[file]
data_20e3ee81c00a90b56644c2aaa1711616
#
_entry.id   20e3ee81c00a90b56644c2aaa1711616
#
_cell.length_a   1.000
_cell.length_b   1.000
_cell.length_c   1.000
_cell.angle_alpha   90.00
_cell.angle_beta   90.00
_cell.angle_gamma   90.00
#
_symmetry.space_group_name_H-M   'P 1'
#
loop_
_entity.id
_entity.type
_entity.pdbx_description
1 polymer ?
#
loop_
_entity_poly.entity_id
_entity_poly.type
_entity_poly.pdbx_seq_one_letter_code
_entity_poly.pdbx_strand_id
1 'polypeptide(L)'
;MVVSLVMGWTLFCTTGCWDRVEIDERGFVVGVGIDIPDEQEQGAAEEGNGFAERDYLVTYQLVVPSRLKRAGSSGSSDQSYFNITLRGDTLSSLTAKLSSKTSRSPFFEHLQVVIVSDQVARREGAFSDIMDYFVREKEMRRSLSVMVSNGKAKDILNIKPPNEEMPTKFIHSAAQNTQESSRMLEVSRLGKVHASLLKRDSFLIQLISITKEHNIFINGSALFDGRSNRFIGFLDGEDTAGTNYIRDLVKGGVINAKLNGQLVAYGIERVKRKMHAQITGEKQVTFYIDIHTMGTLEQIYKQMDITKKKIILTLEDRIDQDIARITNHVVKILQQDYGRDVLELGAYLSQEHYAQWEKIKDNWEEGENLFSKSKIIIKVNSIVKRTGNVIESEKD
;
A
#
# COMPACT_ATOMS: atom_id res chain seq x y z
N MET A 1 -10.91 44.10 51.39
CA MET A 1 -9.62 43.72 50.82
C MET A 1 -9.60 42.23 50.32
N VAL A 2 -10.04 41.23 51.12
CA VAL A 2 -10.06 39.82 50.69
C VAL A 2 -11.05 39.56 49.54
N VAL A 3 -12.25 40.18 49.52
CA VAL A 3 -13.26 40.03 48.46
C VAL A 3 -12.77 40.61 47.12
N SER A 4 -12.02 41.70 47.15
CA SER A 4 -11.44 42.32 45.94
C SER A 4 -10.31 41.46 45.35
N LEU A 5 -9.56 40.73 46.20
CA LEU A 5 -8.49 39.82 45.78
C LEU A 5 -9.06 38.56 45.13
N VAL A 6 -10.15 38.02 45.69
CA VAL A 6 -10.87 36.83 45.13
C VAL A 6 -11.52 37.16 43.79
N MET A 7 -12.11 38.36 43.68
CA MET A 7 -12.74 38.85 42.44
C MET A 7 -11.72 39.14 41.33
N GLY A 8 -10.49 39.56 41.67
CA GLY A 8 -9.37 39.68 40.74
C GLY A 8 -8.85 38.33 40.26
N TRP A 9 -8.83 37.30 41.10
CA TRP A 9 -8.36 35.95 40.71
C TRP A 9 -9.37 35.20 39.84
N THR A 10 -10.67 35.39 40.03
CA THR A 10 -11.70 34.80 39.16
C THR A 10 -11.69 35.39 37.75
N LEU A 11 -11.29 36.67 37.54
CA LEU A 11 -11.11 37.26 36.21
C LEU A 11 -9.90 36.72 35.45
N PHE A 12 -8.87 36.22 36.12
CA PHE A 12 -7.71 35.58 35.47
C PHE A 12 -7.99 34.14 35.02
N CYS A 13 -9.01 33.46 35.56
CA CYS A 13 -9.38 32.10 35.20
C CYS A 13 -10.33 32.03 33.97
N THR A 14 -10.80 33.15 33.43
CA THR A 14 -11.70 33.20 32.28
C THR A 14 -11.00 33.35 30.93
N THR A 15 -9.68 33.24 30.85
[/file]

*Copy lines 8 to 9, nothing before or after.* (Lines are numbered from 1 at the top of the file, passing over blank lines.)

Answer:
_cell.angle_alpha   90.00
_cell.angle_beta   90.00